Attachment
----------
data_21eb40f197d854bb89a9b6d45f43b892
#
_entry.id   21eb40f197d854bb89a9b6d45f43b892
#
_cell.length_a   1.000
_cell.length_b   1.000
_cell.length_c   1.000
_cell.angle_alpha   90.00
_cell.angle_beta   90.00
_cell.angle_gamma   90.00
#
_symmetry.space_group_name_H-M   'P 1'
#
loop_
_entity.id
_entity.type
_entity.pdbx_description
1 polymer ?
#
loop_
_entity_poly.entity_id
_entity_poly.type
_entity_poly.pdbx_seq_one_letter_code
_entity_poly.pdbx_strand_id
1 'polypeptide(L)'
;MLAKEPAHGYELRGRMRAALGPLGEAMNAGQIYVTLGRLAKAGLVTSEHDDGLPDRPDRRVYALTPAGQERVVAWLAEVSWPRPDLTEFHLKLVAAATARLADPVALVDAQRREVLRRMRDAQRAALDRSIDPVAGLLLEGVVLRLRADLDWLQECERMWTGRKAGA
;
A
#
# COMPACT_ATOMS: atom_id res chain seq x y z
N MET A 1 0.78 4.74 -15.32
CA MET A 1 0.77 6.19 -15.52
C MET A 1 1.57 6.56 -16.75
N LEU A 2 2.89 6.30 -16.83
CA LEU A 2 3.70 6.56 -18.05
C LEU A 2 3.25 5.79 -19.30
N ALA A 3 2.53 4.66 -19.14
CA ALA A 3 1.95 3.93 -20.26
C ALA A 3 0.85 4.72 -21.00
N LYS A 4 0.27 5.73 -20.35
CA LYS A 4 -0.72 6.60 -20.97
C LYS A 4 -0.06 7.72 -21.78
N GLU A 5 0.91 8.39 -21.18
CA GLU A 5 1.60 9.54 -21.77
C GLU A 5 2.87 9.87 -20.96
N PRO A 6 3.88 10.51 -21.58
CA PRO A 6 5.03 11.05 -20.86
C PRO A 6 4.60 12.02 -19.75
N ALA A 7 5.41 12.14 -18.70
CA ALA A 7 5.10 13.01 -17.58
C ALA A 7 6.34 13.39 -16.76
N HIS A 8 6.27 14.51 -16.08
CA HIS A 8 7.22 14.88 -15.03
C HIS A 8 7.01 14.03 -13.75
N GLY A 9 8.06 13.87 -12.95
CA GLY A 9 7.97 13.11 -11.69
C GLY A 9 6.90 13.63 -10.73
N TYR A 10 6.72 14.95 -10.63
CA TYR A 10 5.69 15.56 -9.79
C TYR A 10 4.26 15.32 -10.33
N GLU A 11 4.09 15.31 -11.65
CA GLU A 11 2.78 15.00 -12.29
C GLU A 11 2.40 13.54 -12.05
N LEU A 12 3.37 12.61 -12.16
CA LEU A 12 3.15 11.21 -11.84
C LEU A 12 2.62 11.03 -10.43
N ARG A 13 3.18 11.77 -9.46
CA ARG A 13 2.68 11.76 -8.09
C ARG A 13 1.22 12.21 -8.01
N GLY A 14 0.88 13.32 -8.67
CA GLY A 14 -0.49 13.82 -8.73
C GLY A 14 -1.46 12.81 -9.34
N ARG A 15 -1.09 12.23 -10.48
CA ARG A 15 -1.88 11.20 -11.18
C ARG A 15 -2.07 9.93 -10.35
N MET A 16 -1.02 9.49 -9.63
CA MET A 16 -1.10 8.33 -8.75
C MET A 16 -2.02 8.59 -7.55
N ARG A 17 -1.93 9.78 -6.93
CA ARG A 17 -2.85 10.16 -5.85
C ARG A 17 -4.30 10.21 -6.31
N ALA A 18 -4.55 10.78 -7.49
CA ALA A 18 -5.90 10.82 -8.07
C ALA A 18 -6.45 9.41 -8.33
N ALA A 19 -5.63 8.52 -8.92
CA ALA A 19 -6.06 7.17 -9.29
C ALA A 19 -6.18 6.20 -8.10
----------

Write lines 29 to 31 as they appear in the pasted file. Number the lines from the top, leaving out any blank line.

#
# COMPACT_ATOMS: atom_id res chain seq x y z
N MET A 1 0.78 4.74 -15.32